(Proc. of Pacific Graphics 2009)
We present the design of an interactive image-based modeling tool that enables a user to quickly generate detailed 3D models with texture from a set of calibrated input images. Our main contribution is an intuitive user interface that is entirely based on simple 2D painting operations and does not require any technical expertise by the user or difficult pre-processing of the input images. One central component of our tool is a GPU-based multi-view stereo reconstruction scheme, which is implemented by an incremental algorithm, that runs in the background during user interaction so that the user does not notice any significant response delay.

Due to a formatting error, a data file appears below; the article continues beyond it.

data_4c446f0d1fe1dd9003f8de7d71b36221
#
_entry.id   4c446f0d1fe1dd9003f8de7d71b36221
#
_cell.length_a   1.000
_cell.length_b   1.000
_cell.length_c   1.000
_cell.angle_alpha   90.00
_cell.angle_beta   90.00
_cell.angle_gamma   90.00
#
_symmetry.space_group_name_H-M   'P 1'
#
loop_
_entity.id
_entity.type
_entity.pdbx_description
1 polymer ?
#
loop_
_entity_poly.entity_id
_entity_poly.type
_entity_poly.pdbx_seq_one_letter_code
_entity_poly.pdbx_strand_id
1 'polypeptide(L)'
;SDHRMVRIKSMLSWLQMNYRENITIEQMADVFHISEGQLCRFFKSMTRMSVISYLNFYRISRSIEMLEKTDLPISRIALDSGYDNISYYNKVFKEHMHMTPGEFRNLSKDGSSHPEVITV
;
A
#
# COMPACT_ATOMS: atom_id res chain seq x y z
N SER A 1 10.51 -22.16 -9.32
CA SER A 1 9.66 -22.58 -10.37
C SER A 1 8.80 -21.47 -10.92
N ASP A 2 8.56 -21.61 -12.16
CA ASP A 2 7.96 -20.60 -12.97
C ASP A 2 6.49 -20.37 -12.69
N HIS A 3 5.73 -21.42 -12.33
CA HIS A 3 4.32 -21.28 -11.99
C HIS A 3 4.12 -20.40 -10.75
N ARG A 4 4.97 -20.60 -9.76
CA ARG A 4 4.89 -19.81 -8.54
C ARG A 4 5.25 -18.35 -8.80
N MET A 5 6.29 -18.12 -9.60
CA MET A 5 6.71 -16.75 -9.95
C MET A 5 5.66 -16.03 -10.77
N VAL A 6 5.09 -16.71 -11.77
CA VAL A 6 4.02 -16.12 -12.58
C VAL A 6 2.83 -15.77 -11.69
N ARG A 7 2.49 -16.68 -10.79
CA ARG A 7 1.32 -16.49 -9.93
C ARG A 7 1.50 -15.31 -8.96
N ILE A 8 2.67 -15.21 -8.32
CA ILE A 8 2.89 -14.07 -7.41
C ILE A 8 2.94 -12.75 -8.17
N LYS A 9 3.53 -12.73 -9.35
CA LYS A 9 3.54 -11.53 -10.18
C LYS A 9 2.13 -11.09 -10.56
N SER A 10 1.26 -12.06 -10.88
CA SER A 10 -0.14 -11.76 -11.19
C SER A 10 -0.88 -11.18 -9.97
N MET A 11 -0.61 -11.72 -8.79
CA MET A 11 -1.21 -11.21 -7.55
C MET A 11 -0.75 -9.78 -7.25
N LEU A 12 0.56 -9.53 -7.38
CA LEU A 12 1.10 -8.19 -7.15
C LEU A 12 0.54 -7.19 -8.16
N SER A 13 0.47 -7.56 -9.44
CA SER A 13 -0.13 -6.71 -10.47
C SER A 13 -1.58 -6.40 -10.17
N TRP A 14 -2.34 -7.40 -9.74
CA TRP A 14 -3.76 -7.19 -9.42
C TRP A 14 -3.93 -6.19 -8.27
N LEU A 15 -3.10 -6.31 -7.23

The Middlebury Multi-View Stereo evaluation clearly shows that the quality and speed of most multi-view stereo algorithms depends significantly on the number and selection of input images. In general, not all input images contribute equally to the quality of the output model, since several images may often contain similar and hence overly redundant visual information. This leads to unnecessarily increased processing times. On the other hand, a certain degree of redundancy can help to improve the reconstruction in more ``difficult'' regions of a model. In this paper we propose an image selection scheme for multi-view stereo which results in improved reconstruction quality compared to uniformly distributed views. Our method is tuned towards the typical requirements of current multi-view stereo algorithms, and is based on the idea of incrementally selecting images so that the overall coverage of a simultaneously generated proxy is guaranteed without adding too much redundant information. Critical regions such as cavities are detected by an estimate of the local photo-consistency and are improved by adding additional views. Our method is highly efficient, since most computations can be out-sourced to the GPU. We evaluate our method with four different methods participating in the Middlebury benchmark and show that in each case reconstructions based on our selected images yield an improved output quality while at the same time reducing the processing time considerably.